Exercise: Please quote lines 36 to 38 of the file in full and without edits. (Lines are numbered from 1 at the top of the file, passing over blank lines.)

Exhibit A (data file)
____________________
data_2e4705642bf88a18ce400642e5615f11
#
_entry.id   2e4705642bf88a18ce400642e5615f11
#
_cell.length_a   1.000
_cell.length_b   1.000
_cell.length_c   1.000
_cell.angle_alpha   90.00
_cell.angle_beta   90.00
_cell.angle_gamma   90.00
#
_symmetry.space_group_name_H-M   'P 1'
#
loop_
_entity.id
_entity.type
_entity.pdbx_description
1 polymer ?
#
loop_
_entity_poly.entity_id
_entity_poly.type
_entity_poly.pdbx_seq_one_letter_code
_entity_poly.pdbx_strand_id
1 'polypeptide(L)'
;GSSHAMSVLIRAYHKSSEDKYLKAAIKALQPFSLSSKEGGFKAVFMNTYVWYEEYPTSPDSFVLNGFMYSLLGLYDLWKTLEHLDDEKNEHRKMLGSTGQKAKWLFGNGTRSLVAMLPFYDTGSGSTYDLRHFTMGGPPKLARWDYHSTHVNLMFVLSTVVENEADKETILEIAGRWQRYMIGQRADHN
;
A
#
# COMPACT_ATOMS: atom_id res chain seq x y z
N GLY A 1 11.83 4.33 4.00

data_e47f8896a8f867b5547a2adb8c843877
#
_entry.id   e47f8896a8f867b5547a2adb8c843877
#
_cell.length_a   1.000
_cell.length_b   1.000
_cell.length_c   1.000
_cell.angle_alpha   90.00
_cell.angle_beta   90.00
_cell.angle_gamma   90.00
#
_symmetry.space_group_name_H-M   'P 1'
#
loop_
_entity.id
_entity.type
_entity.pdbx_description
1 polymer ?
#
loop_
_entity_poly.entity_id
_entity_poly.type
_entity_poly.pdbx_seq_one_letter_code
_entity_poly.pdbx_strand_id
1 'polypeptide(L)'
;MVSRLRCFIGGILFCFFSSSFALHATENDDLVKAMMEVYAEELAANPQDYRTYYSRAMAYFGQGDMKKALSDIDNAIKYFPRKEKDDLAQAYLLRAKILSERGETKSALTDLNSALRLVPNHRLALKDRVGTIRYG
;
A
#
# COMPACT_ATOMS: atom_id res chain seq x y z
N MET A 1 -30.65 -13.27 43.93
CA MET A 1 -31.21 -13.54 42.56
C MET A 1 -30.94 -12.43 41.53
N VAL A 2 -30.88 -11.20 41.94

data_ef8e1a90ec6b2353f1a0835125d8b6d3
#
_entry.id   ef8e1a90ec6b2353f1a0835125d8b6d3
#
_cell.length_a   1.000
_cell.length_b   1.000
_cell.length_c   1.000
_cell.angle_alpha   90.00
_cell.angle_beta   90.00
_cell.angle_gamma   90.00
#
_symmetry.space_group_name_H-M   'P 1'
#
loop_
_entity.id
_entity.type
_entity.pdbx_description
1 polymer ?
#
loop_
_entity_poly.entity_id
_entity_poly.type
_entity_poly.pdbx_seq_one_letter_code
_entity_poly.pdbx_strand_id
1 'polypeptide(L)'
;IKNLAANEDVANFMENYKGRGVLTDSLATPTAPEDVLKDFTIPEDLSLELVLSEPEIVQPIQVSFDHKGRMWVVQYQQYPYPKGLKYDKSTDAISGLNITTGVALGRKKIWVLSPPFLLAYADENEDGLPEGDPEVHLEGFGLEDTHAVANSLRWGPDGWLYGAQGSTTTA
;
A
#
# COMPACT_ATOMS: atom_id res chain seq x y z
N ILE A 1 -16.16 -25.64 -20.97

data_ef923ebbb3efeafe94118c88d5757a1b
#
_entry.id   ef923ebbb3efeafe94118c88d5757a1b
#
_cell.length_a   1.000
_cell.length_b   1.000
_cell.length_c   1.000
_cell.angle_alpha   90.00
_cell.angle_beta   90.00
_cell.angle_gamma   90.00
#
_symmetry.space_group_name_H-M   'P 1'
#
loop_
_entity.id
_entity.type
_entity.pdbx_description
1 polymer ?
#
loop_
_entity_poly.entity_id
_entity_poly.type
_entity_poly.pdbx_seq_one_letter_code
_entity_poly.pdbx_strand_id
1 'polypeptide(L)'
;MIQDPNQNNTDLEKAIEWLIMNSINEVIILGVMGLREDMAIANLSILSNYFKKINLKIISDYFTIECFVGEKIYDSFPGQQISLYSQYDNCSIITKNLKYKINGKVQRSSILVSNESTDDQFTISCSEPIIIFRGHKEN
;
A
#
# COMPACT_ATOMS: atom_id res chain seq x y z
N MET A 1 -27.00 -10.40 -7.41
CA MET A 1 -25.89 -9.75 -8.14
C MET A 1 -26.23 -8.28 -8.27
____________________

_cell.length_a   1.000
_cell.length_b   1.000
_cell.length_c   1.000